By Dr. Scott Sturman, MD
US Air Force Academy ’72
If the United States military had to undergo a comprehensive, annual medical examination, a vigorous diagnosis would take into consideration robust recruitment of superior quality applicants, excellent intra-service morale, overwhelming public trust and confidence in the institution and its leaders, and objective evidence that all the branches fulfilled their missions at an exemplary level.
Unfortunately, our military ’s current prognosis suffers from a politically induced chronic infection that has sapped its strength and vitality.
For over a decade, diversity, equity, and inclusion (DEI) ideology has infested the armed forces with a disease that disseminates racism, division, and victimization.
Those at the very top of the military — the generals and admirals who represent an influential, elite group of individuals and have risen to the top of the military profession — are in part responsible for this infection.
Exceptionally well-educated and endowed with leadership skills, they have dedicated their lives to the service of their country. However, for the most part, active duty and retired flag officers have either publicly joined in the DEI chorus or remained silent.
Since their opinions are respected and held in considerable esteem, it has been a disappointment that those who are willing to risk their lives in combat are inclined to concede the ideological battlefield to Marxist principles and political and corporate bullies.
The tenets and presumed benefits of DEI have been conferred a priori status within the military establishment. Its promulgation has advanced with a non-questioning, sectarian fervor.
Centuries of military science that embrace the preeminence of merit, unit cohesion, and esprit de corps have been usurped by an unproven pretender whose roots are deeply embedded in critical theory.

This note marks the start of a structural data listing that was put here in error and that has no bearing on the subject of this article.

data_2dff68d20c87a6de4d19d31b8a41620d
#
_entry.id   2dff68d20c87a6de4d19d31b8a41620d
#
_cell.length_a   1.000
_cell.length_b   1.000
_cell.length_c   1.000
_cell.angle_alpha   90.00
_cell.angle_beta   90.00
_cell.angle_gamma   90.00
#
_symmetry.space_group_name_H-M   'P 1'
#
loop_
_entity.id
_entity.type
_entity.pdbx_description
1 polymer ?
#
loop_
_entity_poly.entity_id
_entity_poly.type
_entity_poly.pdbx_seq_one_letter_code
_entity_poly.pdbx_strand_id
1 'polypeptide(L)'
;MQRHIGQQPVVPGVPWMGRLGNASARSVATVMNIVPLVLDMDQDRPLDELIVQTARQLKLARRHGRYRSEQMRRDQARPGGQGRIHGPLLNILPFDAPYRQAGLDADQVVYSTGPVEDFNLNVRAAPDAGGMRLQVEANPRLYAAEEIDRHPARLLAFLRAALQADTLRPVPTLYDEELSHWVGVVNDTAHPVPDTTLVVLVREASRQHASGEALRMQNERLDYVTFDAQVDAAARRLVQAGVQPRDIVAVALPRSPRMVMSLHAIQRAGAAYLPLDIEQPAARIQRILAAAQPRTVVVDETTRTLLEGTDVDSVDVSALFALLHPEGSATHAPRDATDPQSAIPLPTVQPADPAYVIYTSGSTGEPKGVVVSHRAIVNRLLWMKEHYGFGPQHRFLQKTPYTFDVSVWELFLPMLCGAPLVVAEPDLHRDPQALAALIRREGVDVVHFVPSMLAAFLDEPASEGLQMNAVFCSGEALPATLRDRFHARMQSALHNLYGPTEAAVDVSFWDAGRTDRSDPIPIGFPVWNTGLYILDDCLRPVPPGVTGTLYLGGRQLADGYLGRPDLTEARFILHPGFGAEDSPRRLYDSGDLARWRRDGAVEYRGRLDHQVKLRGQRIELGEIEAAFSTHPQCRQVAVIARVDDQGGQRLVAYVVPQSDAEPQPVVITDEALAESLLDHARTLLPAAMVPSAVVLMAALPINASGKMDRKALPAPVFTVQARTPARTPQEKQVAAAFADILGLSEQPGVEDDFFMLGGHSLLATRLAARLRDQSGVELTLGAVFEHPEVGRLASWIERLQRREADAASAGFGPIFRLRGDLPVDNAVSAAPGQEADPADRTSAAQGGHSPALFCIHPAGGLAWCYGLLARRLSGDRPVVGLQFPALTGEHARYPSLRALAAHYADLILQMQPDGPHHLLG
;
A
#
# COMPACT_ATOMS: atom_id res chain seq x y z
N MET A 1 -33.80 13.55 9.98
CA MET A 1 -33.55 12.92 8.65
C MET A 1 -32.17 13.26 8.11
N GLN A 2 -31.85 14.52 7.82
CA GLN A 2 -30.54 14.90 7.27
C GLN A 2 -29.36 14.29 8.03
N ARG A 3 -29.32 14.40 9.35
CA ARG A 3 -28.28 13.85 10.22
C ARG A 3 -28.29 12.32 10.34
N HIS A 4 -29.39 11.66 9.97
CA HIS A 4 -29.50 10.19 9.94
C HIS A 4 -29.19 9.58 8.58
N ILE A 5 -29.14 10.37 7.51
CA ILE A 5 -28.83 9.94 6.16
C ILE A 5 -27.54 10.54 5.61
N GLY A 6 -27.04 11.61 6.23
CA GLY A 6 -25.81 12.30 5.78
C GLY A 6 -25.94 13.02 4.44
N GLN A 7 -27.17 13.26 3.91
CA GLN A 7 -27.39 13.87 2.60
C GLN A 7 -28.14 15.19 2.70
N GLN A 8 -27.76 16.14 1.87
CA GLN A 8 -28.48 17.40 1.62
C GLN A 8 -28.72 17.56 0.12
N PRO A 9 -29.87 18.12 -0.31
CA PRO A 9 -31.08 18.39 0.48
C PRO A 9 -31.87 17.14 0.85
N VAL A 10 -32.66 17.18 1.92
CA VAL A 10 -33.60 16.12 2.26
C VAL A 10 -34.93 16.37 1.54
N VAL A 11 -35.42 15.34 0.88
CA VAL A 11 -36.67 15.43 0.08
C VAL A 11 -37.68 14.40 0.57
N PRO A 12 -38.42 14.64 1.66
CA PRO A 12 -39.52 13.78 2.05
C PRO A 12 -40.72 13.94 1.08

Otherwise intelligent, perceptive senior officers have been blinded by these talking points and are reluctant to act on account of threats to career advancement or social ostracism.
The behavior hearkens to the days of the Middle Ages when dogma dictated that the Earth was the center of the solar system. Brilliant scientists and theoreticians, to curry favor with the church, devised ingenious geocentric devices that could nearly describe planetary motion.
Despite the intellectual nimbleness and passion to accede to authority, the conclusions defied common sense and scientific rigor and were ultimately disproved and subjected to ridicule.
Our military leadership ought to think back to a few weeks ago, when we honored the soldiers and sailors who risked death, injury, and possible massacre at D-Day on June 6, 1944, fighting for freedom and ridding Europe of fascist oppression.
Success hung in the balance with ultimate victory combining resourceful leadership and the courage of a multitude of combatants, who understood that effective fighting forces depended on unity, service, and ability and not on one’s phenotype or sexual preference.
It is never too late for generals and admirals to speak up, expose DEI as the armed forces’ nemesis, and reverse this destructive course.
It calls for courage and some inevitable criticism, but in the short term that means little compared to taking a stand against racism and the forces intent upon undermining the ability of America to effectively defend itself.
Publicly denouncing DEI may be uncomfortable, but as Winston Churchill noted, “Courage is rightly esteemed the first of human qualities … because it is the quality which guarantees the others.”
Scott Sturman, MD, is a former Air Force helicopter pilot and graduate of the United States Air Force Academy, where he majored in aeronautical engineering. He graduated from the University of Arizona School of Health Sciences Center and practiced medicine for 35 years until retirement.